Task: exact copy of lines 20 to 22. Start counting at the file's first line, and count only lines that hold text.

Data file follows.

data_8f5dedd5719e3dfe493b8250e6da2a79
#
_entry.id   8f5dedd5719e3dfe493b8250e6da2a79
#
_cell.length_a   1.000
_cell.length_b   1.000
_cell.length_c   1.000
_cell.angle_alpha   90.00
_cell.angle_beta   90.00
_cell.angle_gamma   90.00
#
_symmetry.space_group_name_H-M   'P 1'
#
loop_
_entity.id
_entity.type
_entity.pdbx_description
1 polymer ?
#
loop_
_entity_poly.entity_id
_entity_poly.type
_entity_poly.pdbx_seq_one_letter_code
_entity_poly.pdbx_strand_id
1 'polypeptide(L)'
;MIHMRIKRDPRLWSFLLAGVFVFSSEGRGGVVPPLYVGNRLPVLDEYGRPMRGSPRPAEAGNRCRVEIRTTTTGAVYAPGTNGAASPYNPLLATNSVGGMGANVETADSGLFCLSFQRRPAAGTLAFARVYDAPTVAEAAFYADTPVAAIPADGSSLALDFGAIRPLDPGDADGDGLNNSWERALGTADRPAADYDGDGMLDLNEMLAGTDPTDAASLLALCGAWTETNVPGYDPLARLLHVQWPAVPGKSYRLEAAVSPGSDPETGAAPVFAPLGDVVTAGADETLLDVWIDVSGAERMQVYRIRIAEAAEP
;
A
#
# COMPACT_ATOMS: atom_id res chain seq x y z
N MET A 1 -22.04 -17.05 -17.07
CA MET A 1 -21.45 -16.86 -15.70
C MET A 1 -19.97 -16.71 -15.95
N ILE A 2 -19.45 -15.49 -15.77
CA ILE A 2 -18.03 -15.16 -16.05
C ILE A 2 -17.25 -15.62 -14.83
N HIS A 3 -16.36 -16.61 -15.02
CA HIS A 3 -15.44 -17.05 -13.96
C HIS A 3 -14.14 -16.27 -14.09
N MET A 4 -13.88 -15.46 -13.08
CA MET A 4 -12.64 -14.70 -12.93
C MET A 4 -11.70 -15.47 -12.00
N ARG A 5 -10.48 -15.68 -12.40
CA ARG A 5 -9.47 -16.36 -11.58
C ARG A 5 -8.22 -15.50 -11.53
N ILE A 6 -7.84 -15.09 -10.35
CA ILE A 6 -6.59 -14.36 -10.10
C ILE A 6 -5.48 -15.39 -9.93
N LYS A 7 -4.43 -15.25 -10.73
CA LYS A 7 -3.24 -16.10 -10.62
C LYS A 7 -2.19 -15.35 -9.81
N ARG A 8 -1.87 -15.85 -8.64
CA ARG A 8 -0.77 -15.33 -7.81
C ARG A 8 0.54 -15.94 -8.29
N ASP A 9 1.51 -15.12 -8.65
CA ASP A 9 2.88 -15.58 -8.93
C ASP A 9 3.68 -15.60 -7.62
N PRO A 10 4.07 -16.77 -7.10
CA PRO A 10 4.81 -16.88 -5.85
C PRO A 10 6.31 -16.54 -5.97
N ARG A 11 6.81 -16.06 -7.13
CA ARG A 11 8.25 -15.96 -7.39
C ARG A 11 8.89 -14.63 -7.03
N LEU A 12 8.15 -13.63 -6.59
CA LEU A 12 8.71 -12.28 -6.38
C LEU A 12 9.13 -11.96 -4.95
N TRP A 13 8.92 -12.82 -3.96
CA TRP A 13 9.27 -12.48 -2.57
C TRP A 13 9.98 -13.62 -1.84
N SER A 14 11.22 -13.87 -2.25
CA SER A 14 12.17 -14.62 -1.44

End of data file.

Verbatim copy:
loop_
_entity_poly.entity_id
_entity_poly.type